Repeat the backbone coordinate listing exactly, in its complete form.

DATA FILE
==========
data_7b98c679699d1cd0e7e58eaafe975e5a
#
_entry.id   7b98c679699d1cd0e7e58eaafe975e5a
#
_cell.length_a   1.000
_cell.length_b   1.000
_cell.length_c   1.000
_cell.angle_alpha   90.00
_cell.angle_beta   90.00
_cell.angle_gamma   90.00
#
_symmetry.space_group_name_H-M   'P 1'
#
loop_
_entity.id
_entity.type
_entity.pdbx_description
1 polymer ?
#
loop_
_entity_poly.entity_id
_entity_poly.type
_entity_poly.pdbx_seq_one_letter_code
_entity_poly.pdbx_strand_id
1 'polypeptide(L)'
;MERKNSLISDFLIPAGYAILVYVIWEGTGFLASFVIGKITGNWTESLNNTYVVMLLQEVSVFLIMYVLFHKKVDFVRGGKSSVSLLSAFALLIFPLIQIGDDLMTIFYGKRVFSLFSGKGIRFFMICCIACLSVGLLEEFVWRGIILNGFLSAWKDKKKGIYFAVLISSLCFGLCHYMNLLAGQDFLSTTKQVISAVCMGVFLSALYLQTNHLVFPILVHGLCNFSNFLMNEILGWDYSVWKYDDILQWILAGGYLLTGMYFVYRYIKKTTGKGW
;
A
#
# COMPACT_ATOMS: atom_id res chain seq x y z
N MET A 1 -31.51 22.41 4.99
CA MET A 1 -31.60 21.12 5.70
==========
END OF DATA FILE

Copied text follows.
data_7b98c679699d1cd0e7e58eaafe975e5a
#
_entry.id   7b98c679699d1cd0e7e58eaafe975e5a
#
_cell.length_a   1.000
_cell.length_b   1.000
_cell.length_c   1.000
_cell.angle_alpha   90.00
_cell.angle_beta   90.00
_cell.angle_gamma   90.00
#
_symmetry.space_group_name_H-M   'P 1'
#
loop_
_entity.id
_entity.type
_entity.pdbx_description
1 polymer ?
#
loop_
_entity_poly.entity_id
_entity_poly.type
_entity_poly.pdbx_seq_one_letter_code
_entity_poly.pdbx_strand_id
1 'polypeptide(L)'
;MERKNSLISDFLIPAGYAILVYVIWEGTGFLASFVIGKITGNWTESLNNTYVVMLLQEVSVFLIMYVLFHKKVDFVRGGKSSVSLLSAFALLIFPLIQIGDDLMTIFYGKRVFSLFSGKGIRFFMICCIACLSVGLLEEFVWRGIILNGFLSAWKDKKKGIYFAVLISSLCFGLCHYMNLLAGQDFLSTTKQVISAVCMGVFLSALYLQTNHLVFPILVHGLCNFSNFLMNEILGWDYSVWKYDDILQWILAGGYLLTGMYFVYRYIKKTTGKGW
;
A
#
# COMPACT_ATOMS: atom_id res chain seq x y z
N MET A 1 -31.51 22.41 4.99
CA MET A 1 -31.60 21.12 5.70